Mayor looks outside Pittsburgh police department for chief's replacement

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PITTSBURGH - Following the resignation of Pittsburgh's former police Chief Nate Harper Wednesday, Mayor Luke Ravenstahl said he is already looking to fill the position –- with someone from outside the organization.

Ravenstahl said he asked Harper to resign amid two separate investigations by the FBI and a grand jury. The investigations include a look into several police-related bank accounts, including who controlled them and how the money was spent.

“As of today, I have learned enough to ask Chief Harper for his resignation and he has effective immediately,” Ravenstahl said Wednesday night.

On Thursday Ravenstahl told Channel 11 News that a permanent replacement for Harper will likely come from outside – a move that will be in the best interest of the entire police department.

"I have already reached outside in an attempt to find a replacement. That doesn't necessarily mean that will be the case. But I think given the situation -- if we are able to find somebody from the outside to come in and really put a new vision and stamp on the bureau -- I think that will be important," said Ravenstahl.

Channel 11's Alan Jennings reported that Ravenstahl went on to say that finding someone from another organization is his preference.

“My sense is that there should be great interest in this position. It’s a great position and a great opportunity,” Ravenstahl said.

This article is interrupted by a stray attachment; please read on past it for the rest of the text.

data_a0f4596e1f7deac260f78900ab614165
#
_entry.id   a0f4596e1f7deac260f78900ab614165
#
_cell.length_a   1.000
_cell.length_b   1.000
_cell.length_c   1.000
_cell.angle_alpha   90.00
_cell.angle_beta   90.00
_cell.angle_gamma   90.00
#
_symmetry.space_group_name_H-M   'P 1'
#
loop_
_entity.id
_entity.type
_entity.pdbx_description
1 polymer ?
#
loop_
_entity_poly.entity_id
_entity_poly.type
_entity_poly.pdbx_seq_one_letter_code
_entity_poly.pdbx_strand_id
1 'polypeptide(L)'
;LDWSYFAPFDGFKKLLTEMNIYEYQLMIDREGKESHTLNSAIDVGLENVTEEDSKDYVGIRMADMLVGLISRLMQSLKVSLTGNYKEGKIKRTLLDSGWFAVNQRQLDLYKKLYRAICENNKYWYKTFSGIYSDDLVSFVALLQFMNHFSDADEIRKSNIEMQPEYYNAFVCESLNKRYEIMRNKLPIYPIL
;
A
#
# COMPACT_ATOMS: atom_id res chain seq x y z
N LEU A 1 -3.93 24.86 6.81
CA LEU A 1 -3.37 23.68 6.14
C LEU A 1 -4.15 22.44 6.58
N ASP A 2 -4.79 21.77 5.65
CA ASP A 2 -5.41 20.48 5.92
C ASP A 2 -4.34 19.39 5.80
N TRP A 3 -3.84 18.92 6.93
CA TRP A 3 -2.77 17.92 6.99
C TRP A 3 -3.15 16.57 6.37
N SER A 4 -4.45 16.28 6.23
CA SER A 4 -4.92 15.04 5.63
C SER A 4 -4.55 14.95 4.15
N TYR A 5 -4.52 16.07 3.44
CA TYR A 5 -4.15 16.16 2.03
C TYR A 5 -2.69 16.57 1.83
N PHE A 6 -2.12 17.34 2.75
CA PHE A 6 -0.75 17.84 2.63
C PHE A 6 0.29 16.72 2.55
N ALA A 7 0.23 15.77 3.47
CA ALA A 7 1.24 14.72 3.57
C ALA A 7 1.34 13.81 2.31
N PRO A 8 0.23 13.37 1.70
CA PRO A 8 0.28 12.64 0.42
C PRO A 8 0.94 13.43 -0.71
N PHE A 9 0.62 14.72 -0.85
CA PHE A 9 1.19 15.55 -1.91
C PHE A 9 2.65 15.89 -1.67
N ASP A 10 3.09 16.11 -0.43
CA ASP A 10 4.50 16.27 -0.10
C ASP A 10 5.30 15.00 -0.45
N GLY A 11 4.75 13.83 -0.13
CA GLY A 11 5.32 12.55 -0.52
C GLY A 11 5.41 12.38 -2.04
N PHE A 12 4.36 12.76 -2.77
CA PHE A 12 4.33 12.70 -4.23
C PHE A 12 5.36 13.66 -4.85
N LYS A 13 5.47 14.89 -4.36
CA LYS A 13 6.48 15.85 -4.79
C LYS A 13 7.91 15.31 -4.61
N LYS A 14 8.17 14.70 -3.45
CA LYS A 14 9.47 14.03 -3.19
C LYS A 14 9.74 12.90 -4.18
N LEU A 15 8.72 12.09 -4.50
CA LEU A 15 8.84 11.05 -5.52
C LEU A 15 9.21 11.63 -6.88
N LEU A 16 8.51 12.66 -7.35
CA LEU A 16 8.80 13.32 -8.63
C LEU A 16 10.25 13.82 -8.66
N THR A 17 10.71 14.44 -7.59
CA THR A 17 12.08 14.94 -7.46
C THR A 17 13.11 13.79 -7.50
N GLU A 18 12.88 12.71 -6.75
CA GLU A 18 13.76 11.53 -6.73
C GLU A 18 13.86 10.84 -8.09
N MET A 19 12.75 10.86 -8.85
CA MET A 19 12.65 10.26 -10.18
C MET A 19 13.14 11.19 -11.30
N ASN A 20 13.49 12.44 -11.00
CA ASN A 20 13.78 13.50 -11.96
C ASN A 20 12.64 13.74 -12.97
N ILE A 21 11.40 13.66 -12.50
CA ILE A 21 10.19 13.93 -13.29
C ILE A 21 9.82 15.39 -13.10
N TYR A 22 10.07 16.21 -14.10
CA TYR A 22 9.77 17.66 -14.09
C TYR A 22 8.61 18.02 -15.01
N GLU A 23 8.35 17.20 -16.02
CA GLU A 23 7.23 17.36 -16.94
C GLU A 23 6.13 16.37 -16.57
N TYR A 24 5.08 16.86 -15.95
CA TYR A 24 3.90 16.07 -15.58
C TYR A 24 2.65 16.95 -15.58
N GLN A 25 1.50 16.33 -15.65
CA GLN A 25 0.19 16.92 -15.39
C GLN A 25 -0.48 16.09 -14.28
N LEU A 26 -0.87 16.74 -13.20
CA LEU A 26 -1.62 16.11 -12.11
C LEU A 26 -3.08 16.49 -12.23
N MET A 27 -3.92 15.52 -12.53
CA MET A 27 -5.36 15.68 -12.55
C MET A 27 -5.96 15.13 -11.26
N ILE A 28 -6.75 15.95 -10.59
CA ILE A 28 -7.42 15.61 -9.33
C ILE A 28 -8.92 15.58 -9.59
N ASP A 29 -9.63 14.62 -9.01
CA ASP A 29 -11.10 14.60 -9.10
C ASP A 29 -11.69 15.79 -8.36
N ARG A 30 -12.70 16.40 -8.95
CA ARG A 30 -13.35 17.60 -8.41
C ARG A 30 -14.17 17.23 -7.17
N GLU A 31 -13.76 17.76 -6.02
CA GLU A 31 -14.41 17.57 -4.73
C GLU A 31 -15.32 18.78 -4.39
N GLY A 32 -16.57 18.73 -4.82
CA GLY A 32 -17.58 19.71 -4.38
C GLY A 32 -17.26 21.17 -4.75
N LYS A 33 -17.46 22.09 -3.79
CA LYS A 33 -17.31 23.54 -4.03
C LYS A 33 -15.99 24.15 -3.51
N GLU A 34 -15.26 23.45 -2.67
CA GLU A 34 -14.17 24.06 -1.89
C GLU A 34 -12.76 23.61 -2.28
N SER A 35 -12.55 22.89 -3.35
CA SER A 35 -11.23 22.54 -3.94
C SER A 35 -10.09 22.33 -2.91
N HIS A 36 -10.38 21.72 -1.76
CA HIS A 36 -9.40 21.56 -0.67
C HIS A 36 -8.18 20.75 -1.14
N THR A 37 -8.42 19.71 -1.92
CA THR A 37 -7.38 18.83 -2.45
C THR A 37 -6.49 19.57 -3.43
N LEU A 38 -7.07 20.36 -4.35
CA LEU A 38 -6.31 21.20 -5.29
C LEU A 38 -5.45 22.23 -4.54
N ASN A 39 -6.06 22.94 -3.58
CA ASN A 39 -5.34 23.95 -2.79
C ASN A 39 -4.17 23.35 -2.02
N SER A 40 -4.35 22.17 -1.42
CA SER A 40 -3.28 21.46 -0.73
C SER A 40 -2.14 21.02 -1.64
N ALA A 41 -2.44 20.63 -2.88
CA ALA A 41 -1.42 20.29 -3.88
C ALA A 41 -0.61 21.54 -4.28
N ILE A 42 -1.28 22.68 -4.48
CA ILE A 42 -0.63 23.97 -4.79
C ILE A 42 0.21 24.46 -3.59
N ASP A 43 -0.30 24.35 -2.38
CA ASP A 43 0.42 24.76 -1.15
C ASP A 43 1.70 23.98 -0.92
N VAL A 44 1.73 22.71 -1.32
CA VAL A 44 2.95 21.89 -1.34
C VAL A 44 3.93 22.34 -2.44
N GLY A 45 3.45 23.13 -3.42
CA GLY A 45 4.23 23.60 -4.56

Harper, 60, of Stanton Heights, had led the department since 2006.

Ravenstahl named Assistant Chief Regina McDonald the acting head of the police bureau. McDonald previously served as the department's assistant chief.

The executive director of the Pittsburgh Citizen Police Review Board gave McDonald high praise.

"I have a great deal of respect for her. She's been there, as I said, for a very long time. She has institutional knowledge and has a reputation for being an efficient administrator. At this time I think that's what the bureau needs," said Beth Pittinger.

A federal investigation of Harper became public in January centering on whether the chief was involved in awarding a contract to a shell company set up by his one-time friend Art Bedway, 63, of Robinson, owner of Carnegie-based Victory Security.

The investigation blossomed when agents last week seized files from police headquarters in the North Side and records from the Greater Pittsburgh Police Federal Credit Union. The credit union board president said investigators looked at an account Harper's office opened. Deputy Chief Paul Donaldson said the headquarters search centered on money from the special events office, which coordinates moonlighting by officers.

Ravenstahl called for a review of the bureau on Feb. 8 upon learning Harper partnered with four subordinates in creating the private security firm Diverse Public Safety Consultants LLC.